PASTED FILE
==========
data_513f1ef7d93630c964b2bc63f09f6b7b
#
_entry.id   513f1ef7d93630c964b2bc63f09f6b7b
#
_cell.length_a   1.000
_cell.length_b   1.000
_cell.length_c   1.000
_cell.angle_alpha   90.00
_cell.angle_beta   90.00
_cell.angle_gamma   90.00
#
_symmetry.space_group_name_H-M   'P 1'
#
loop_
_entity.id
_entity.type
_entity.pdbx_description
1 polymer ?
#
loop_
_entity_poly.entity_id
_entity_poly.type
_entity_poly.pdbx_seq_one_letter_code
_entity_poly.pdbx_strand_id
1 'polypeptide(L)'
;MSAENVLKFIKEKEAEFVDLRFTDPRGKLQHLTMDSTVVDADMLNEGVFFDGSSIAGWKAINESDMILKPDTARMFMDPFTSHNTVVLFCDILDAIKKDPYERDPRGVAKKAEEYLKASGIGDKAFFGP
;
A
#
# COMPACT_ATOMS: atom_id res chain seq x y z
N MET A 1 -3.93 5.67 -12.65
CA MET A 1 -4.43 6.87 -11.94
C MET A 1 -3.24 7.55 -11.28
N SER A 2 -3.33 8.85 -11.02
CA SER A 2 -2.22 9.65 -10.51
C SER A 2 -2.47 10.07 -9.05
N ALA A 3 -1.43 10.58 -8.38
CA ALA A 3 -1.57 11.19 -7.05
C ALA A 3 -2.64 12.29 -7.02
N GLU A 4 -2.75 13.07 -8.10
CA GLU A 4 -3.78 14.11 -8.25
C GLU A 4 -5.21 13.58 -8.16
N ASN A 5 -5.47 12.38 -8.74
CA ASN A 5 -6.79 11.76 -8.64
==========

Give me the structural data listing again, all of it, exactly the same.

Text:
data_513f1ef7d93630c964b2bc63f09f6b7b
#
_entry.id   513f1ef7d93630c964b2bc63f09f6b7b
#
_cell.length_a   1.000
_cell.length_b   1.000
_cell.length_c   1.000
_cell.angle_alpha   90.00
_cell.angle_beta   90.00
_cell.angle_gamma   90.00
#
_symmetry.space_group_name_H-M   'P 1'
#
loop_
_entity.id
_entity.type
_entity.pdbx_description
1 polymer ?
#
loop_
_entity_poly.entity_id
_entity_poly.type
_entity_poly.pdbx_seq_one_letter_code
_entity_poly.pdbx_strand_id
1 'polypeptide(L)'
;MSAENVLKFIKEKEAEFVDLRFTDPRGKLQHLTMDSTVVDADMLNEGVFFDGSSIAGWKAINESDMILKPDTARMFMDPFTSHNTVVLFCDILDAIKKDPYERDPRGVAKKAEEYLKASGIGDKAFFGP
;
A
#
# COMPACT_ATOMS: atom_id res chain seq x y z
N MET A 1 -3.93 5.67 -12.65
CA MET A 1 -4.43 6.87 -11.94
C MET A 1 -3.24 7.55 -11.28
N SER A 2 -3.33 8.85 -11.02
CA SER A 2 -2.22 9.65 -10.51
C SER A 2 -2.47 10.07 -9.05
N ALA A 3 -1.43 10.58 -8.38
CA ALA A 3 -1.57 11.19 -7.05
C ALA A 3 -2.64 12.29 -7.02
N GLU A 4 -2.75 13.07 -8.10
CA GLU A 4 -3.78 14.11 -8.25
C GLU A 4 -5.21 13.58 -8.16
N ASN A 5 -5.47 12.38 -8.74
CA ASN A 5 -6.79 11.76 -8.64